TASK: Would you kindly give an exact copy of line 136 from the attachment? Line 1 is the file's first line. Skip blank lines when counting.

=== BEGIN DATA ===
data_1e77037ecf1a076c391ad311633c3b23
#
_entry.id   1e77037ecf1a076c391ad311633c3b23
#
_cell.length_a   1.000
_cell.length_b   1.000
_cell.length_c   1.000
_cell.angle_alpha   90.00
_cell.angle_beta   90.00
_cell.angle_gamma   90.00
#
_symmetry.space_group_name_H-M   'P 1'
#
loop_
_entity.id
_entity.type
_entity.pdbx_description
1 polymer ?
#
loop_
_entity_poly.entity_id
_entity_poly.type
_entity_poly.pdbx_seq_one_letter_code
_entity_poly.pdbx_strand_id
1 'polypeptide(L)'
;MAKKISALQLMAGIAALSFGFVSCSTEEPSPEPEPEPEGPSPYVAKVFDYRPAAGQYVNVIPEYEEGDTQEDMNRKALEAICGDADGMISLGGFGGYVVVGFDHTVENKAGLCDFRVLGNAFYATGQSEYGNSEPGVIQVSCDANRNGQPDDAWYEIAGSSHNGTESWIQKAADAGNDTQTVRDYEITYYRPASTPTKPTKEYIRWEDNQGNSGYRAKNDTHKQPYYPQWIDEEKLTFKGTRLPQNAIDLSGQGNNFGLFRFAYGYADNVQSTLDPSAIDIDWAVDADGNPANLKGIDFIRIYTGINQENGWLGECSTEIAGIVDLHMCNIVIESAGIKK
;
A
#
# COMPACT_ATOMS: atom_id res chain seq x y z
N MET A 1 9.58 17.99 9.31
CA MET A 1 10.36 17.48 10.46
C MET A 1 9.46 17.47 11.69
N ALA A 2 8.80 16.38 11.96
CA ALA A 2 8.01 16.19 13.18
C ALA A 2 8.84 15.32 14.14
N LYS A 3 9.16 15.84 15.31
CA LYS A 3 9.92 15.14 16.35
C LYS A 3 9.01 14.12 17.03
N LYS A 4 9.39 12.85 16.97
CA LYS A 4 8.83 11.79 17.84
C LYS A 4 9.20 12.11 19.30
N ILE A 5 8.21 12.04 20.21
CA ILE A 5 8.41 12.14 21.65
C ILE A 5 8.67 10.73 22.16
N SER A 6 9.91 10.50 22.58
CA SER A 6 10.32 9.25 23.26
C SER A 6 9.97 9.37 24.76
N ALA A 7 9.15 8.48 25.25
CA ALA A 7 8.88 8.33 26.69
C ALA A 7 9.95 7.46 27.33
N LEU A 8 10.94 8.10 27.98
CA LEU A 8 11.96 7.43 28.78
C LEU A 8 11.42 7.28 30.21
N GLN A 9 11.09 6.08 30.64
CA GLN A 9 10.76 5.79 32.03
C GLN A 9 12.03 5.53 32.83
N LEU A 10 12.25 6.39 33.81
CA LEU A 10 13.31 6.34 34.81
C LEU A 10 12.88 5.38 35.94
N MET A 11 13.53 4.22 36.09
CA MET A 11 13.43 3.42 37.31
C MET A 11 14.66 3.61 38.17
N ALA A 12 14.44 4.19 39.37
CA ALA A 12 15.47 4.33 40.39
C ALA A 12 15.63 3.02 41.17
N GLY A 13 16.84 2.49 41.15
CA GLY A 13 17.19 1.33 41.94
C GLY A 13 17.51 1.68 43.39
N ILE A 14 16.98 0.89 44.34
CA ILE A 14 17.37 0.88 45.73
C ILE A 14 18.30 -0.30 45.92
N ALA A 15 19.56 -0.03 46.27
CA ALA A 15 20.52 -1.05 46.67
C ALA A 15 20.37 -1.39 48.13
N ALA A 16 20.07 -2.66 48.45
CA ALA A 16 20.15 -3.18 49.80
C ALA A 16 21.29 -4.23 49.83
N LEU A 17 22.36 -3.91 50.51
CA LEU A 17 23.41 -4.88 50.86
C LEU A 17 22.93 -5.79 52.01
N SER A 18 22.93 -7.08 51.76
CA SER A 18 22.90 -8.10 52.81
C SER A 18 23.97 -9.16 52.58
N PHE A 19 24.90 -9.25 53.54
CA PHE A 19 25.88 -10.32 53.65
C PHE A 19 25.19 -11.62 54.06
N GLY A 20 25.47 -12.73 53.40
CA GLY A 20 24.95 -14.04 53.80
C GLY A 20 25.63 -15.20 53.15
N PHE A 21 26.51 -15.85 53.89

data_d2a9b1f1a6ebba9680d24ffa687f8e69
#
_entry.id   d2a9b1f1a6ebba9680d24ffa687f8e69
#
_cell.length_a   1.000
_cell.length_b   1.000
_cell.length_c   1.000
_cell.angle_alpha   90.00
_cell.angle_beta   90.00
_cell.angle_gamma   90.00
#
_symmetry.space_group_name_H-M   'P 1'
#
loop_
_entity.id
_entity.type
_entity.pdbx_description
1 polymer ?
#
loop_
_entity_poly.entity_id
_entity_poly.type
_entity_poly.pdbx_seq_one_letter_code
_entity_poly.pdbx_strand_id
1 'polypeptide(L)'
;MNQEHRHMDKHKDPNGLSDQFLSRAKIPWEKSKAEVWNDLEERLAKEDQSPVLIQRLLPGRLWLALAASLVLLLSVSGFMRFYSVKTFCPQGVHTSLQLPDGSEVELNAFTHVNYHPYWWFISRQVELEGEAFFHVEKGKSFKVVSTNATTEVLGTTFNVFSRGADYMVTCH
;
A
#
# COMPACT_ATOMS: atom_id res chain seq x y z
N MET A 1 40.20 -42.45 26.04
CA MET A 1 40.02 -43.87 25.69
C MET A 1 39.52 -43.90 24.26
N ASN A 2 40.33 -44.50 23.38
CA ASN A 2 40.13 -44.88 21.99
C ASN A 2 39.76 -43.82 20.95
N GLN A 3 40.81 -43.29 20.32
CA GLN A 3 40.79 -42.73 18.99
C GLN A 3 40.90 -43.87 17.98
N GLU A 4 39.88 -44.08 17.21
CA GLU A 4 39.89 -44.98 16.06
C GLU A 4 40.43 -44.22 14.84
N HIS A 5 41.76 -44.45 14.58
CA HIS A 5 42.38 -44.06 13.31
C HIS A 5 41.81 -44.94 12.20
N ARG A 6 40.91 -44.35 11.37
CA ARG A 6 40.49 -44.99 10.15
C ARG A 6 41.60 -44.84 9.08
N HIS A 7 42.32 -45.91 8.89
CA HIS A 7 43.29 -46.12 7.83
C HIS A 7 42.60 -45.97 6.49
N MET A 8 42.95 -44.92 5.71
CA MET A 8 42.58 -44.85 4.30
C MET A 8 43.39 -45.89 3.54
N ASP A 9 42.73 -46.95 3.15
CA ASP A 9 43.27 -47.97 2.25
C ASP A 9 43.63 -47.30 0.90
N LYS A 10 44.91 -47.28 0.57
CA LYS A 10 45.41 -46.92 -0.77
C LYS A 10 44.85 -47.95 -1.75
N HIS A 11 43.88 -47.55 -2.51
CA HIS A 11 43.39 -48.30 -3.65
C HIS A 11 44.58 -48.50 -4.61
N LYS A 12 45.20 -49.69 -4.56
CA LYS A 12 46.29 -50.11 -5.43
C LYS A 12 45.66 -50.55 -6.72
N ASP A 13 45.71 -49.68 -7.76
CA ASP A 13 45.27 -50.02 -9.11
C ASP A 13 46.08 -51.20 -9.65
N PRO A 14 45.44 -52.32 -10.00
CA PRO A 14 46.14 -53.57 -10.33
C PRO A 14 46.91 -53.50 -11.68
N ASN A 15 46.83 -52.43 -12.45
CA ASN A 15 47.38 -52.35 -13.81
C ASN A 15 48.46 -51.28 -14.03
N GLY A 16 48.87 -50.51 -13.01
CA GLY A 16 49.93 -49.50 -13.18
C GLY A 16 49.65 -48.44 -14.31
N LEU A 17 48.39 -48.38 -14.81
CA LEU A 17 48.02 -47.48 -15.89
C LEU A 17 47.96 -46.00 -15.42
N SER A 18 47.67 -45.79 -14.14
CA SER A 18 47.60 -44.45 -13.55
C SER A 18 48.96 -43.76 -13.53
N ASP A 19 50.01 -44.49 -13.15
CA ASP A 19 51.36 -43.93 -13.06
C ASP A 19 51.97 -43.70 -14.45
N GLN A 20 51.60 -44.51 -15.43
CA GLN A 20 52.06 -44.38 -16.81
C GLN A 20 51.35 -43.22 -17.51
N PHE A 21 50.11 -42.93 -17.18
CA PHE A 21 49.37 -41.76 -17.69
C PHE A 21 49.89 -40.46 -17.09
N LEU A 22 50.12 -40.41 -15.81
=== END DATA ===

C HIS A 5 41.81 -44.94 12.20